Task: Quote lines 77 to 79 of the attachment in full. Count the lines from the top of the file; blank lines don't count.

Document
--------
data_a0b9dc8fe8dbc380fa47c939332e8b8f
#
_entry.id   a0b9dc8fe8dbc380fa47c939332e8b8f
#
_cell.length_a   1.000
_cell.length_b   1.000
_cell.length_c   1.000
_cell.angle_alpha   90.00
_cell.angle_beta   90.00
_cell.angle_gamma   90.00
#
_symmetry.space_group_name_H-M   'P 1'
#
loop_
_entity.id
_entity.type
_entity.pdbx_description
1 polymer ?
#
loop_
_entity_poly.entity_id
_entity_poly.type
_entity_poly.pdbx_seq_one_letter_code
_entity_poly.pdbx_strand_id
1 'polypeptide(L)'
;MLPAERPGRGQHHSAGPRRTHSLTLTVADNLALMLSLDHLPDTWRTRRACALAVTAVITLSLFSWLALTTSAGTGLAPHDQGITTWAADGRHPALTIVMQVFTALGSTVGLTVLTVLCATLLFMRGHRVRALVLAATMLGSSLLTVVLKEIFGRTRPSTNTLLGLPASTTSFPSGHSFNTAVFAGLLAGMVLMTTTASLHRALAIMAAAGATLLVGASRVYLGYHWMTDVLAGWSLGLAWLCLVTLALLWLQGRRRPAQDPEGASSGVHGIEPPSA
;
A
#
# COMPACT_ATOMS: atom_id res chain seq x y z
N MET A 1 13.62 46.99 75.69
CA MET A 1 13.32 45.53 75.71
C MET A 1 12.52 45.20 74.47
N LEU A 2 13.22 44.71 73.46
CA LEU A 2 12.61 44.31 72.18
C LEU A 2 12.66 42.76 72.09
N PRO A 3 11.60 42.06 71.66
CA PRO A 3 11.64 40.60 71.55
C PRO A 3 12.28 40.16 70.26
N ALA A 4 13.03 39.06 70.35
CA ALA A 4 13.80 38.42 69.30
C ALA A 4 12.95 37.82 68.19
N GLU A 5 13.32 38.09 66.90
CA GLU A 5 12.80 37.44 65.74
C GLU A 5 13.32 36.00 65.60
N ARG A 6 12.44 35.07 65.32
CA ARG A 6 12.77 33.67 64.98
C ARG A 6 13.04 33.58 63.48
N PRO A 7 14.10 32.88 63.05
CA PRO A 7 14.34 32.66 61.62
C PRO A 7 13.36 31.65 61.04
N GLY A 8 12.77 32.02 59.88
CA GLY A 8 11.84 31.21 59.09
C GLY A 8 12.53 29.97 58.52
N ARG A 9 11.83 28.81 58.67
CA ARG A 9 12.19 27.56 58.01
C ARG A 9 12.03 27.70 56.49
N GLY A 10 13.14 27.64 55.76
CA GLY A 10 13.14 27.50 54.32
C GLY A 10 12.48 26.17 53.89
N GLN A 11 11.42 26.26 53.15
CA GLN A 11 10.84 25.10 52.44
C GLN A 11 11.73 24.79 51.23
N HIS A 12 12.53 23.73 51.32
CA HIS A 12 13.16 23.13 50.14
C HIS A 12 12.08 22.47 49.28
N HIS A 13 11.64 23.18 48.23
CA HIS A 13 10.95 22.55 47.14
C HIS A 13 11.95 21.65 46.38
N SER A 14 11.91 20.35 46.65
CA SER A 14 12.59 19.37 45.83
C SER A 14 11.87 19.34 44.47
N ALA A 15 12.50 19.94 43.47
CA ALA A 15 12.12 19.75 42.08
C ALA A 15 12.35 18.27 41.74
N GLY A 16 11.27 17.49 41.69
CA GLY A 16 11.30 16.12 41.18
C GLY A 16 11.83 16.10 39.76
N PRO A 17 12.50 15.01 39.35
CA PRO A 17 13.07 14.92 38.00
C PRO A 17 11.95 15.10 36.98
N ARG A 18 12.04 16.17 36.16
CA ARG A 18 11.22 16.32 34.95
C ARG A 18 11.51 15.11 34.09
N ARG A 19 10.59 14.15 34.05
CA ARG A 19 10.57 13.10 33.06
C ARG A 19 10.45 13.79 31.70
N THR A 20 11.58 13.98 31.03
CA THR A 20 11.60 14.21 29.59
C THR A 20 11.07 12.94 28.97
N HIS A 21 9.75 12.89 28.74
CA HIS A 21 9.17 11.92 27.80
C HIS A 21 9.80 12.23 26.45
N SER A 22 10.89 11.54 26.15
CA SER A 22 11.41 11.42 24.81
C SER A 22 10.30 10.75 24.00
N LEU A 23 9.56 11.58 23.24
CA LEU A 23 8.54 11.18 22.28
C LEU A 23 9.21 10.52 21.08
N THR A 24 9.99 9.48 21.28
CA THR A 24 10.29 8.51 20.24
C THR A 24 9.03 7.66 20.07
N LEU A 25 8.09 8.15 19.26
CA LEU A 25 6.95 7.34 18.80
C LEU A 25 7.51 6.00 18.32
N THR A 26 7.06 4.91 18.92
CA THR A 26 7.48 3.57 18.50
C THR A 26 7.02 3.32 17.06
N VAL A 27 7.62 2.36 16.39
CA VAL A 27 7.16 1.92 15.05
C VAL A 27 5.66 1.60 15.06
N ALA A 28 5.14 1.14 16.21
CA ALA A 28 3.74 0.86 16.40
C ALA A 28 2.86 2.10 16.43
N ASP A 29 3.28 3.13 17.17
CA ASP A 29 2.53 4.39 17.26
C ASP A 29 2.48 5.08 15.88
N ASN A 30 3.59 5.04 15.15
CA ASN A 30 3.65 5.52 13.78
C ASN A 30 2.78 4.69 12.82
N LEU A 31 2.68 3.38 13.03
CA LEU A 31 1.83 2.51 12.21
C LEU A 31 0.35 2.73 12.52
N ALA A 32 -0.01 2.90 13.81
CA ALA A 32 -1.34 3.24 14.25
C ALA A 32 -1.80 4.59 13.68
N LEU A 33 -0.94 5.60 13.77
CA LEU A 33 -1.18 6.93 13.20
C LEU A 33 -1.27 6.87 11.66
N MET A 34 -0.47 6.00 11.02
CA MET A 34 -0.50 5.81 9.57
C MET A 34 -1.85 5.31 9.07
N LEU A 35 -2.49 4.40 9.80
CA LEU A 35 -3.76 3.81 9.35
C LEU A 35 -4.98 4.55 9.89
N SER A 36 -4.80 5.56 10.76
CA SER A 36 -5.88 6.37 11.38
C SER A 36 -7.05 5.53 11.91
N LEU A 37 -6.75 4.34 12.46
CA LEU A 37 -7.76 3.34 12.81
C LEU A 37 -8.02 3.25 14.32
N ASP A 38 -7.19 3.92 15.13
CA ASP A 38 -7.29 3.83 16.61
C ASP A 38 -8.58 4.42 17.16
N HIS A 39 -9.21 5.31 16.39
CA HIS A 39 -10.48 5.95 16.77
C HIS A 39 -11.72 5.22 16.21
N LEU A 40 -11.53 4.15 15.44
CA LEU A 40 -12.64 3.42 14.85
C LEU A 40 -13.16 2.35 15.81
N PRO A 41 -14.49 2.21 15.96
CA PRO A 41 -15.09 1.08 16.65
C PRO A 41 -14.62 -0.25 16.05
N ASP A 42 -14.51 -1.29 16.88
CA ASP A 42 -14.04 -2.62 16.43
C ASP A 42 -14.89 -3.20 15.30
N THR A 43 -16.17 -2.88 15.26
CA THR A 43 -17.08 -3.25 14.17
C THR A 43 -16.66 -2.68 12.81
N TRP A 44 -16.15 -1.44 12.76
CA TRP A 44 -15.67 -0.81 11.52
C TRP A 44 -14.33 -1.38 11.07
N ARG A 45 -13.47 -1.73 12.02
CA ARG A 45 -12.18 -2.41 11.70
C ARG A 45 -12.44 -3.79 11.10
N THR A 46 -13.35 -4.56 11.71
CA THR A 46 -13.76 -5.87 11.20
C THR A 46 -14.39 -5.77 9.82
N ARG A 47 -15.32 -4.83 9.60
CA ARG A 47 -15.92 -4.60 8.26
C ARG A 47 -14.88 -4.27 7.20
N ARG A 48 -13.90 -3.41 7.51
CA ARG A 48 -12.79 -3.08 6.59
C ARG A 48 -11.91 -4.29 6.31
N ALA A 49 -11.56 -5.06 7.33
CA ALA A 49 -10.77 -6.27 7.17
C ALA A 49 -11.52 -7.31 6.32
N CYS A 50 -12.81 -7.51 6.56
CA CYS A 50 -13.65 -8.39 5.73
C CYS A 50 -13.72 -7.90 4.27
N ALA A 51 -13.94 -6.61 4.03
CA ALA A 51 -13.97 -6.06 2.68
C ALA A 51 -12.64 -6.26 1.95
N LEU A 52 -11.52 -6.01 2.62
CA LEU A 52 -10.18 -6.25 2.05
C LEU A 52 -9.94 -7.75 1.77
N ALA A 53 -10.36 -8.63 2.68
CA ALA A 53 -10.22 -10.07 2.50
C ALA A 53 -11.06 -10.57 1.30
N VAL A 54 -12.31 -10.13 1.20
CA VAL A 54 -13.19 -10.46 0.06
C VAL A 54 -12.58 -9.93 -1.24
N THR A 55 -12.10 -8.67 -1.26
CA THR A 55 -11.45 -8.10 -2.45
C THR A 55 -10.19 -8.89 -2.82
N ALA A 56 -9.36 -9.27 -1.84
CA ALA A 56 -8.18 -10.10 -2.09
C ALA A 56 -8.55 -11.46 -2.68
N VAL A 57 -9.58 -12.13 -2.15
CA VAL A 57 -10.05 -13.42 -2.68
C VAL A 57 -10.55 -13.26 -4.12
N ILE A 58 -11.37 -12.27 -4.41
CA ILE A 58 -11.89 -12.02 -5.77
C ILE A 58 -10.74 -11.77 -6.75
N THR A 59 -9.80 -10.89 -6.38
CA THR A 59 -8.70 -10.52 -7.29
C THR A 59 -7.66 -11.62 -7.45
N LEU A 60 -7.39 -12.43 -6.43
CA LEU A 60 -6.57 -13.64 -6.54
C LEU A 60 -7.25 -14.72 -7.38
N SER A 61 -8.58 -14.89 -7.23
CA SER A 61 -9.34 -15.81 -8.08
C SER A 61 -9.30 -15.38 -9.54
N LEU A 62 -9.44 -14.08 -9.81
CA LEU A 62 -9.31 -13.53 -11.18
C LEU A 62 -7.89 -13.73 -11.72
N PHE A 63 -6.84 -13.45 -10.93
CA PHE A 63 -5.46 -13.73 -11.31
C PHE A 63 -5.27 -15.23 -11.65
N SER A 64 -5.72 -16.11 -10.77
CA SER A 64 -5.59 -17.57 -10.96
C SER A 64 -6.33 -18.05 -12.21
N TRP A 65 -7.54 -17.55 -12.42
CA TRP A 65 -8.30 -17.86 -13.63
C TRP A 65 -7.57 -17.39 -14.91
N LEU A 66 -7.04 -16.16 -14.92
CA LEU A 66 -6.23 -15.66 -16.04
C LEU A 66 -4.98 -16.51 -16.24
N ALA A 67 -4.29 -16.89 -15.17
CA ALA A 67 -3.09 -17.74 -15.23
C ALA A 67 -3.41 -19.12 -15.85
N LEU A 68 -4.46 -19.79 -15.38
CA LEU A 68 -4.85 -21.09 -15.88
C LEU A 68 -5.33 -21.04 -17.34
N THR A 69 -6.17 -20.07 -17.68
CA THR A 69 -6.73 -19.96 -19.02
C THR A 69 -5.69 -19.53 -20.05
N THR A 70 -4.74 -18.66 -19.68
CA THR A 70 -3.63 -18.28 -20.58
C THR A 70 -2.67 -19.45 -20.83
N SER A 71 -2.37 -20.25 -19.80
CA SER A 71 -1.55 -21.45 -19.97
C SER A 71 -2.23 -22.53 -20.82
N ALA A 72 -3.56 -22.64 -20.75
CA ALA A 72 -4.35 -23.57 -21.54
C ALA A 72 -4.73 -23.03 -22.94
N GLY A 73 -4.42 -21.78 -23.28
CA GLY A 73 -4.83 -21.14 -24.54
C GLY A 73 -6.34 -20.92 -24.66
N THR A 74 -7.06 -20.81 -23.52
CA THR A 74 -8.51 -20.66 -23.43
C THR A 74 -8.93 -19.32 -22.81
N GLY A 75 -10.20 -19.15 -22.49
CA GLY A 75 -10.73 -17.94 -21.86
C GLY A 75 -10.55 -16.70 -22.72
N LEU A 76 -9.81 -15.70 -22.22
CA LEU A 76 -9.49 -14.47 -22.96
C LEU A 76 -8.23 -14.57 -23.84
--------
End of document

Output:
CA GLY A 16 11.30 16.12 41.18
C GLY A 16 11.83 16.10 39.76
N PRO A 17 12.50 15.01 39.35